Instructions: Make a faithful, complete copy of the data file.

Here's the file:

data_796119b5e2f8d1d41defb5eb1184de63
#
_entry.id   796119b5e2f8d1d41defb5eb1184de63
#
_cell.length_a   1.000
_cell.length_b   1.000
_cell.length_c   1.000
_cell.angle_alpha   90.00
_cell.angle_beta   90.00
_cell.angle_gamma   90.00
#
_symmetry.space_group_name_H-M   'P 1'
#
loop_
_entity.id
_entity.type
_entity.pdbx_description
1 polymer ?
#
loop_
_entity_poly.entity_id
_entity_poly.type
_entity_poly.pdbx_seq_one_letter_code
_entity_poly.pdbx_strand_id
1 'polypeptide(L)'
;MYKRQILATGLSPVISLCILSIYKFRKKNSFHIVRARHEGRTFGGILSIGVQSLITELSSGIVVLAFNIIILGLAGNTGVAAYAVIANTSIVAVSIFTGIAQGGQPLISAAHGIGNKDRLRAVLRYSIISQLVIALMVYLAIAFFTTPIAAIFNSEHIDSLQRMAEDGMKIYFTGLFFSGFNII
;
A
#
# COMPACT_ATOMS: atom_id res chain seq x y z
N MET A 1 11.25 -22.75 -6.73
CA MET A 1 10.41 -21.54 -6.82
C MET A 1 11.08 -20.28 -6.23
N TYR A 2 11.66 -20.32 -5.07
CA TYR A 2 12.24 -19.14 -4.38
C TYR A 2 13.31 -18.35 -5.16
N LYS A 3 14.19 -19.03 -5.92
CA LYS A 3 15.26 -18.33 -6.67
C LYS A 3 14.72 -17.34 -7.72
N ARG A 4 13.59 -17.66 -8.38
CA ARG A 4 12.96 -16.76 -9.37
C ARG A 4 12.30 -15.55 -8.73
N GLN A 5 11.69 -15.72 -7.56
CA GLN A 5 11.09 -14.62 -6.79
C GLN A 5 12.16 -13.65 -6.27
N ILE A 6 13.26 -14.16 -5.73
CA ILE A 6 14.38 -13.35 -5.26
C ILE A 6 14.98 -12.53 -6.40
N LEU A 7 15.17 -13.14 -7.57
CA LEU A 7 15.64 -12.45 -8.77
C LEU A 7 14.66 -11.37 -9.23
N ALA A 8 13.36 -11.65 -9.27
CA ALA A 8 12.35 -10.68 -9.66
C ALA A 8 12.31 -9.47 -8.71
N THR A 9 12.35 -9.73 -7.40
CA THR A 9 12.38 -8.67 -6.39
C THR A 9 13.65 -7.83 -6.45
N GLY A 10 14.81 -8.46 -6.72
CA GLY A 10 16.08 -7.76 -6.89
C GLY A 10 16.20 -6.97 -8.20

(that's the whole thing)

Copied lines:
data_796119b5e2f8d1d41defb5eb1184de63
#
_entry.id   796119b5e2f8d1d41defb5eb1184de63
#
_cell.length_a   1.000
_cell.length_b   1.000
_cell.length_c   1.000
_cell.angle_alpha   90.00
_cell.angle_beta   90.00
_cell.angle_gamma   90.00
#
_symmetry.space_group_name_H-M   'P 1'
#
loop_
_entity.id
_entity.type
_entity.pdbx_description
1 polymer ?
#
loop_
_entity_poly.entity_id
_entity_poly.type
_entity_poly.pdbx_seq_one_letter_code
_entity_poly.pdbx_strand_id
1 'polypeptide(L)'
;MYKRQILATGLSPVISLCILSIYKFRKKNSFHIVRARHEGRTFGGILSIGVQSLITELSSGIVVLAFNIIILGLAGNTGVAAYAVIANTSIVAVSIFTGIAQGGQPLISAAHGIGNKDRLRAVLRYSIISQLVIALMVYLAIAFFTTPIAAIFNSEHIDSLQRMAEDGMKIYFTGLFFSGFNII
;
A
#
# COMPACT_ATOMS: atom_id res chain seq x y z
N MET A 1 11.25 -22.75 -6.73
CA MET A 1 10.41 -21.54 -6.82
C MET A 1 11.08 -20.28 -6.23
N TYR A 2 11.66 -20.32 -5.07
CA TYR A 2 12.24 -19.14 -4.38
C TYR A 2 13.31 -18.35 -5.16
N LYS A 3 14.19 -19.03 -5.92
CA LYS A 3 15.26 -18.33 -6.67
C LYS A 3 14.72 -17.34 -7.72
N ARG A 4 13.59 -17.66 -8.38
CA ARG A 4 12.96 -16.76 -9.37
C ARG A 4 12.30 -15.55 -8.73
N GLN A 5 11.69 -15.72 -7.56
CA GLN A 5 11.09 -14.62 -6.79
C GLN A 5 12.16 -13.65 -6.27
N ILE A 6 13.26 -14.16 -5.73
CA ILE A 6 14.38 -13.35 -5.26
C ILE A 6 14.98 -12.53 -6.40
N LEU A 7 15.17 -13.14 -7.57
CA LEU A 7 15.64 -12.45 -8.77
C LEU A 7 14.66 -11.37 -9.23
N ALA A 8 13.36 -11.65 -9.27
CA ALA A 8 12.35 -10.68 -9.66
C ALA A 8 12.31 -9.47 -8.71
N THR A 9 12.35 -9.73 -7.40
CA THR A 9 12.38 -8.67 -6.39
C THR A 9 13.65 -7.83 -6.45
N GLY A 10 14.81 -8.46 -6.72
CA GLY A 10 16.08 -7.76 -6.89
C GLY A 10 16.20 -6.97 -8.20